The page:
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BYU Course Outcomes

Course Learning Outcomes

When you have completed this course successfully you should be able to:

  1. Identify, contextualize, and explain representative authors, works, and movements in American literature.
  2. Through writing, exams, and other activities, demonstrate an understanding of the historical development and cultural context of American literature.

Course Materials

You will use the following textbooks for this course:

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Our course is divided into three units—these roughly follow three eras of development in American national literature and history: colonization to the founding of the United States in the late eighteenth century; the nineteenth-century rise of a uniquely American culture and literature; and the later nineteenth- and twentieth-century challenges reflected in realism, modernism and the new voices which have redefined earlier views of American literature. Your textbook is the best available, the recently published American Passages: A Literary Survey. We will not cover all of the lessons or material presented in this textbook but it is the best source available for helping you understand current scholarship in American literary history.

In addition to your textbook, you will also read from The Norton Anthology of American Literature (6th Edition). We also read an outside novel, Nathaniel Hawthorne’s The Blithedale Romance (Bedford Cultural Edition). Please note that you will need to purchase this edition of the novel, as it has some supplementary readings as well.

For each of the three units, you will submit a short, typewritten essay on topics provided in the lesson. Follow instructions carefully as you prepare and submit these essays.

Remember to submit your assignments as Microsoft Word .DOC or .DOCX files. Name the file using this style—be sure to use your own name: ENGL293_JaneSmith_WritingAssignment1.docx.

The course itself consists of fifteen lessons, twelve of which end with Speedback questions that examine your ability to identify and assess the most important textual and cultural issues in the readings.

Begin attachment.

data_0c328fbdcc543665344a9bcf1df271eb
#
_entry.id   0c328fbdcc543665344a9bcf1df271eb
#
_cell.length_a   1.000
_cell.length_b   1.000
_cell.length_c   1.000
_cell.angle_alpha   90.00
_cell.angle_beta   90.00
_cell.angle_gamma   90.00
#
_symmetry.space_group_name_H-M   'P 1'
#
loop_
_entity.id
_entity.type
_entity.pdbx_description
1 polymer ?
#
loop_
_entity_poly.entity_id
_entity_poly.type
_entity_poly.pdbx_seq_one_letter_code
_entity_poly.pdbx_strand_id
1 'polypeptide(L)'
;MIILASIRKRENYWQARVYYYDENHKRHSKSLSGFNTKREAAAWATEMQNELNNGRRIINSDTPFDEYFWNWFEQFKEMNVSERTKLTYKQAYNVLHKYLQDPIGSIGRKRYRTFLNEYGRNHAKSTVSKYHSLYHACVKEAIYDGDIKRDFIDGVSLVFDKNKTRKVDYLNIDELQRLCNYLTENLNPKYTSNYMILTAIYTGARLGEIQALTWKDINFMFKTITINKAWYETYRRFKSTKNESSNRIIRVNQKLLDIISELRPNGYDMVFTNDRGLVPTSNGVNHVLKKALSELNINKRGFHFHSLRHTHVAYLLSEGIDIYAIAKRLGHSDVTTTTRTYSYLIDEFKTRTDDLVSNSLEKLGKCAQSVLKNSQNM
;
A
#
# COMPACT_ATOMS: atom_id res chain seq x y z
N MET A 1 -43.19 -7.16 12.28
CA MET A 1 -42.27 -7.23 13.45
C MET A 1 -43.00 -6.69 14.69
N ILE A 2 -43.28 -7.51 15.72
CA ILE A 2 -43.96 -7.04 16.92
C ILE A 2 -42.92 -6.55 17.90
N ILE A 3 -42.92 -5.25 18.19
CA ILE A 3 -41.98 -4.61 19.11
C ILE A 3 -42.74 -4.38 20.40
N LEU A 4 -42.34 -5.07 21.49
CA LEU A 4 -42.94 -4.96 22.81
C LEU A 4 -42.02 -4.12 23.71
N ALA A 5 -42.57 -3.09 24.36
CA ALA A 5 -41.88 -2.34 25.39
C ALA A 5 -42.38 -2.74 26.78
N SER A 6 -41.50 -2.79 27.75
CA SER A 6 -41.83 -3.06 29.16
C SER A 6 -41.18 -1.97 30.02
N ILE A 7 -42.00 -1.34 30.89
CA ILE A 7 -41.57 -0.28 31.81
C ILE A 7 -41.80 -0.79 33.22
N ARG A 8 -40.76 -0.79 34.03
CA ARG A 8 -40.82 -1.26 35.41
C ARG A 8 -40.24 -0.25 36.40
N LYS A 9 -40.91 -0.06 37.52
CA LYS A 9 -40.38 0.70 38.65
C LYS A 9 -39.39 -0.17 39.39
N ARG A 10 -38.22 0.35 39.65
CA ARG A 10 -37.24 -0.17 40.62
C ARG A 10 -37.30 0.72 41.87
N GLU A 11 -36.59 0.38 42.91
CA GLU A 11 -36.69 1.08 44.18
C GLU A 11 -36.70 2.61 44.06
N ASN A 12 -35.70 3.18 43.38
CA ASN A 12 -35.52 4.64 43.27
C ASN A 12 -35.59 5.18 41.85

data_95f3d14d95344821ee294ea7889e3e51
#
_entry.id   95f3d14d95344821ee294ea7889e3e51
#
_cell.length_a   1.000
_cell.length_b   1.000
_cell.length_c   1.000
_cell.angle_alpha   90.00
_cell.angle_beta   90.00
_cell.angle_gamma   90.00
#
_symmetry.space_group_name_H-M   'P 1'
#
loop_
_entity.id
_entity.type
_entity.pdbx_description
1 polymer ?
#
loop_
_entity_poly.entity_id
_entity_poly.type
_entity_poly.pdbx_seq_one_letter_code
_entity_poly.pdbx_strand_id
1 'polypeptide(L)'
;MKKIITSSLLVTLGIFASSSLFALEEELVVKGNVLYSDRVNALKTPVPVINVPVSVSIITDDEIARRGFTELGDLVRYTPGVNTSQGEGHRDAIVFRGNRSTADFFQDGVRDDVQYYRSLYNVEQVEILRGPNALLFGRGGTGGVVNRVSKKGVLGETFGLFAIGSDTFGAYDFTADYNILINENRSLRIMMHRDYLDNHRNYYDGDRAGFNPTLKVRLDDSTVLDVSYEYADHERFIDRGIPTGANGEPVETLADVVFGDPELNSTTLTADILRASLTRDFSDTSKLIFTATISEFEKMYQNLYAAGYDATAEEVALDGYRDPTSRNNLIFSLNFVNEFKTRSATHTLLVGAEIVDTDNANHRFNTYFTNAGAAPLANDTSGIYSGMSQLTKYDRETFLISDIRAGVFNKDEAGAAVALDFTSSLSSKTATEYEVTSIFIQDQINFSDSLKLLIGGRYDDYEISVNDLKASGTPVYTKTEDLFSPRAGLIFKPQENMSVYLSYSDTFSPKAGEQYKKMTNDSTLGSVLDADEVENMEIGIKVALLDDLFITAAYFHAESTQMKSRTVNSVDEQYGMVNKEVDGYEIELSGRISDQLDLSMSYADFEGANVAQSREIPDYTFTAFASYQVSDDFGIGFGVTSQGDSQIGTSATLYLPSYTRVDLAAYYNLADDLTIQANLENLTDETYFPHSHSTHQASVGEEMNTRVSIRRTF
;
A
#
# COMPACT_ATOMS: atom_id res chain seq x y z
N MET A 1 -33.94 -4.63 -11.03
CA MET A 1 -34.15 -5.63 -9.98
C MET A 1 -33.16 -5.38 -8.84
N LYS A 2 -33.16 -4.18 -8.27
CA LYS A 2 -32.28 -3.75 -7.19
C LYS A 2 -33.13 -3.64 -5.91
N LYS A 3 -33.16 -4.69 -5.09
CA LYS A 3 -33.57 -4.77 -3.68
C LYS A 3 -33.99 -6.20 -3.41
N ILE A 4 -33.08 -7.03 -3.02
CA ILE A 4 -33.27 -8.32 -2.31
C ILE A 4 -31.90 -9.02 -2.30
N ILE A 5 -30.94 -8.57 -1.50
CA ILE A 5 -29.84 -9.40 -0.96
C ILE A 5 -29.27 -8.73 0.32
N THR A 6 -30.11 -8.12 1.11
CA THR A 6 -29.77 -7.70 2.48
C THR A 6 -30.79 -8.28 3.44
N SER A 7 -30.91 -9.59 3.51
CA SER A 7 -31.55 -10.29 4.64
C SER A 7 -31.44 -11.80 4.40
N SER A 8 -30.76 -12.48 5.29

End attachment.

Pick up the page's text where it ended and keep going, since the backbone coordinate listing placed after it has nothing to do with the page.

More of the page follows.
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The course ends with a final exam that assesses your mastery of the readings and key ideas from the course. The exam has 50 multiple-choice questions on it and it is closed notes and closed book. There is a two hour time limit on the exam.

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Type of Assessment Part of Grade
12 Speedback Assignments 48% of final grade
3 Essays 30% of final grade
Final Exam 22% of final grade

The final exam has 50 multiple choice questions and is a “closed book” exam that will be administered by a proctor. The Speedback assignments and the response essays are “open book.”

I will read and respond to your essays. The Speedback assignments and final exam will be graded electronically according to the following scale:

Grade High-End Low-End
A 100 94
A- 93 90
B+ 89 88
B 87 83
B- 82 80
C+ 79 77
C 76 72
C- 71 70
D+ 69 67
D 66 63
D- 62 60
E 59 0

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Copyright Notice

The materials used in connection with this online course are only for the use of students enrolled in this course for purposes associated with this course and may not be retained or further disseminated. Any copying or further dissemination of these materials may be subject to applicable U.S. Copyright Laws. For questions or more information, please visit the BYU Copyright Licensing Office website.

“Members of the BYU community who willfully disregard this Copyright Policy or the BYU Copyright Guidelines place themselves individually at risk of legal action and may incur personal liability for their conduct. The unauthorized use or distribution of copyrighted material, including unauthorized peer-to-peer file sharing, may subject individuals to civil and criminal liabilities, including actual and statutory damages, costs and fees of litigation, fines, and imprisonment

Violations of the Copyright Policy may result in university disciplinary action including termination of university enrollment or employment.” (Emphasis added. Excerpt taken from the BYU Copyright Policy)